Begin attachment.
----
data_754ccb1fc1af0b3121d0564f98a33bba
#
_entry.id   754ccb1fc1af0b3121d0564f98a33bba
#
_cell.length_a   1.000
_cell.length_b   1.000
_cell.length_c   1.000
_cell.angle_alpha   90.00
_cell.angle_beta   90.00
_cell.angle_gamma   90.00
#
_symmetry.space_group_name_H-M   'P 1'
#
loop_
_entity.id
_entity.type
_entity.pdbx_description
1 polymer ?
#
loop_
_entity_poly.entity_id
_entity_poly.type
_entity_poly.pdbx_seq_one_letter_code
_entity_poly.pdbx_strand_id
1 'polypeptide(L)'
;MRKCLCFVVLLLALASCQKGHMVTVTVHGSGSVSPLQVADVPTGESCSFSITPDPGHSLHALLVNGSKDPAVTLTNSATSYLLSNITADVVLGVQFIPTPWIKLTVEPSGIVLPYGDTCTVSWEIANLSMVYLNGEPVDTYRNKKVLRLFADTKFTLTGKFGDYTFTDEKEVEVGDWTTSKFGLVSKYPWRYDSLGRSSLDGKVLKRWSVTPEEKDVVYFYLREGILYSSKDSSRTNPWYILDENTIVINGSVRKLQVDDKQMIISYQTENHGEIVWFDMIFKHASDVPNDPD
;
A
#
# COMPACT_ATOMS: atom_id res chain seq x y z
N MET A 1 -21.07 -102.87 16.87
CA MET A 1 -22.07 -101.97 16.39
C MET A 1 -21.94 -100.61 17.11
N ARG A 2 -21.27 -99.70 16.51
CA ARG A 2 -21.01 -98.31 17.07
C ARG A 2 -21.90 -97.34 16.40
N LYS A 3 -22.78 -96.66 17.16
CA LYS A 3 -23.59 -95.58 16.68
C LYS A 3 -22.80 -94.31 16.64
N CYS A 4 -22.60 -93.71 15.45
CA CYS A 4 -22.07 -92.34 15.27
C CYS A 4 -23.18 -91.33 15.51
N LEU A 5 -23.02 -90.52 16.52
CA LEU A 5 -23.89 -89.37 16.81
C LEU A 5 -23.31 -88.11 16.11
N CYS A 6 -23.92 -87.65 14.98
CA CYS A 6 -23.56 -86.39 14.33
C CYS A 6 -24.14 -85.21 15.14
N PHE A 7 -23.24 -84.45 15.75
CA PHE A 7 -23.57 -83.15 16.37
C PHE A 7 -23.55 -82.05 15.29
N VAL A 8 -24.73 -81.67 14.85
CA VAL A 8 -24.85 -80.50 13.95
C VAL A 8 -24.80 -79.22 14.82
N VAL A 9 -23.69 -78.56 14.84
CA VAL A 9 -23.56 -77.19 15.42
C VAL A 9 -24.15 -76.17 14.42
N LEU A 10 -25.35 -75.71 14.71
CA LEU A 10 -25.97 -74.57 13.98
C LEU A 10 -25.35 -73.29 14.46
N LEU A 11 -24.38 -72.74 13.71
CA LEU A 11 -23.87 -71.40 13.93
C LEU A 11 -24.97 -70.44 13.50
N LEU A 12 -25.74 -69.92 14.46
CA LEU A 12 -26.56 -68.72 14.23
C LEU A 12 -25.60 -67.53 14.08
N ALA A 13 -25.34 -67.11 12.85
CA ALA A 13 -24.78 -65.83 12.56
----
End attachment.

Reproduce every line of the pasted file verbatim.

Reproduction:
data_754ccb1fc1af0b3121d0564f98a33bba
#
_entry.id   754ccb1fc1af0b3121d0564f98a33bba
#
_cell.length_a   1.000
_cell.length_b   1.000
_cell.length_c   1.000
_cell.angle_alpha   90.00
_cell.angle_beta   90.00
_cell.angle_gamma   90.00
#
_symmetry.space_group_name_H-M   'P 1'
#
loop_
_entity.id
_entity.type
_entity.pdbx_description
1 polymer ?
#
loop_
_entity_poly.entity_id
_entity_poly.type
_entity_poly.pdbx_seq_one_letter_code
_entity_poly.pdbx_strand_id
1 'polypeptide(L)'
;MRKCLCFVVLLLALASCQKGHMVTVTVHGSGSVSPLQVADVPTGESCSFSITPDPGHSLHALLVNGSKDPAVTLTNSATSYLLSNITADVVLGVQFIPTPWIKLTVEPSGIVLPYGDTCTVSWEIANLSMVYLNGEPVDTYRNKKVLRLFADTKFTLTGKFGDYTFTDEKEVEVGDWTTSKFGLVSKYPWRYDSLGRSSLDGKVLKRWSVTPEEKDVVYFYLREGILYSSKDSSRTNPWYILDENTIVINGSVRKLQVDDKQMIISYQTENHGEIVWFDMIFKHASDVPNDPD
;
A
#
# COMPACT_ATOMS: atom_id res chain seq x y z
N MET A 1 -21.07 -102.87 16.87
CA MET A 1 -22.07 -101.97 16.39
C MET A 1 -21.94 -100.61 17.11
N ARG A 2 -21.27 -99.70 16.51
CA ARG A 2 -21.01 -98.31 17.07
C ARG A 2 -21.90 -97.34 16.40
N LYS A 3 -22.78 -96.66 17.16
CA LYS A 3 -23.59 -95.58 16.68
C LYS A 3 -22.80 -94.31 16.64
N CYS A 4 -22.60 -93.71 15.45
CA CYS A 4 -22.07 -92.34 15.27
C CYS A 4 -23.18 -91.33 15.51
N LEU A 5 -23.02 -90.52 16.52
CA LEU A 5 -23.89 -89.37 16.81
C LEU A 5 -23.31 -88.11 16.11
N CYS A 6 -23.92 -87.65 14.98
CA CYS A 6 -23.56 -86.39 14.33
C CYS A 6 -24.14 -85.21 15.14
N PHE A 7 -23.24 -84.45 15.75
CA PHE A 7 -23.57 -83.15 16.37
C PHE A 7 -23.55 -82.05 15.29
N VAL A 8 -24.73 -81.67 14.85
CA VAL A 8 -24.85 -80.50 13.95
C VAL A 8 -24.80 -79.22 14.82
N VAL A 9 -23.69 -78.56 14.84
CA VAL A 9 -23.56 -77.19 15.42
C VAL A 9 -24.15 -76.17 14.42
N LEU A 10 -25.35 -75.71 14.71
CA LEU A 10 -25.97 -74.57 13.98
C LEU A 10 -25.35 -73.29 14.46
N LEU A 11 -24.38 -72.74 13.71
CA LEU A 11 -23.87 -71.40 13.93
C LEU A 11 -24.97 -70.44 13.50
N LEU A 12 -25.74 -69.92 14.46
CA LEU A 12 -26.56 -68.72 14.23
C LEU A 12 -25.60 -67.53 14.08
N ALA A 13 -25.34 -67.11 12.85
CA ALA A 13 -24.78 -65.83 12.56